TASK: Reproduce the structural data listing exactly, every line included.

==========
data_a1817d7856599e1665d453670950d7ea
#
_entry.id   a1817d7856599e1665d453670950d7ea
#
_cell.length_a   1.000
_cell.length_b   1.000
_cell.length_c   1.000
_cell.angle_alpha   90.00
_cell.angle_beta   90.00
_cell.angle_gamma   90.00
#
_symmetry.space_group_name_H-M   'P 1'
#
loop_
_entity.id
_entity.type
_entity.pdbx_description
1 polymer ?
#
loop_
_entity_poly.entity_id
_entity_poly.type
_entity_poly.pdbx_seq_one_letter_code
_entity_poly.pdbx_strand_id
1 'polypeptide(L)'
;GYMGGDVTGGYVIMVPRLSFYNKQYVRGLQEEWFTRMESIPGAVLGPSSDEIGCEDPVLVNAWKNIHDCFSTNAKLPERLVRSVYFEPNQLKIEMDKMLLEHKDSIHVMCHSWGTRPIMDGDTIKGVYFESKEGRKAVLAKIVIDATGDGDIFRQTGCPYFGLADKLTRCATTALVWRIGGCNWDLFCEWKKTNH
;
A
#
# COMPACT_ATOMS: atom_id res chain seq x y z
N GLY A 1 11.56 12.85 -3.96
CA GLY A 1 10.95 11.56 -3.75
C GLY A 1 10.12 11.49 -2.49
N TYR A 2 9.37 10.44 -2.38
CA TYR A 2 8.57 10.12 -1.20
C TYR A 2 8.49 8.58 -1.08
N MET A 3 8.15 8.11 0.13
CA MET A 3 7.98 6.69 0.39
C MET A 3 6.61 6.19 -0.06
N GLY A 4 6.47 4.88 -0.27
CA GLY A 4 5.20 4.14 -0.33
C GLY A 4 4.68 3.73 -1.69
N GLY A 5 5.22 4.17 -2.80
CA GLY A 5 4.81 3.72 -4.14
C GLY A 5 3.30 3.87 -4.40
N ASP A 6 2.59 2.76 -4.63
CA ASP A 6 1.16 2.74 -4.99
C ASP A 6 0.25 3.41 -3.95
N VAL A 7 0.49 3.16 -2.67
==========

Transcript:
data_a1817d7856599e1665d453670950d7ea
#
_entry.id   a1817d7856599e1665d453670950d7ea
#
_cell.length_a   1.000
_cell.length_b   1.000
_cell.length_c   1.000
_cell.angle_alpha   90.00
_cell.angle_beta   90.00
_cell.angle_gamma   90.00
#
_symmetry.space_group_name_H-M   'P 1'
#
loop_
_entity.id
_entity.type
_entity.pdbx_description
1 polymer ?
#
loop_
_entity_poly.entity_id
_entity_poly.type
_entity_poly.pdbx_seq_one_letter_code
_entity_poly.pdbx_strand_id
1 'polypeptide(L)'
;GYMGGDVTGGYVIMVPRLSFYNKQYVRGLQEEWFTRMESIPGAVLGPSSDEIGCEDPVLVNAWKNIHDCFSTNAKLPERLVRSVYFEPNQLKIEMDKMLLEHKDSIHVMCHSWGTRPIMDGDTIKGVYFESKEGRKAVLAKIVIDATGDGDIFRQTGCPYFGLADKLTRCATTALVWRIGGCNWDLFCEWKKTNH
;
A
#
# COMPACT_ATOMS: atom_id res chain seq x y z
N GLY A 1 11.56 12.85 -3.96
CA GLY A 1 10.95 11.56 -3.75
C GLY A 1 10.12 11.49 -2.49
N TYR A 2 9.37 10.44 -2.38
CA TYR A 2 8.57 10.12 -1.20
C TYR A 2 8.49 8.58 -1.08
N MET A 3 8.15 8.11 0.13
CA MET A 3 7.98 6.69 0.39
C MET A 3 6.61 6.19 -0.06
N GLY A 4 6.47 4.88 -0.27
CA GLY A 4 5.20 4.14 -0.33
C GLY A 4 4.68 3.73 -1.69
N GLY A 5 5.22 4.17 -2.80
CA GLY A 5 4.81 3.72 -4.14
C GLY A 5 3.30 3.87 -4.40
N ASP A 6 2.59 2.76 -4.63
CA ASP A 6 1.16 2.74 -4.99
C ASP A 6 0.25 3.41 -3.95
N VAL A 7 0.49 3.16 -2.67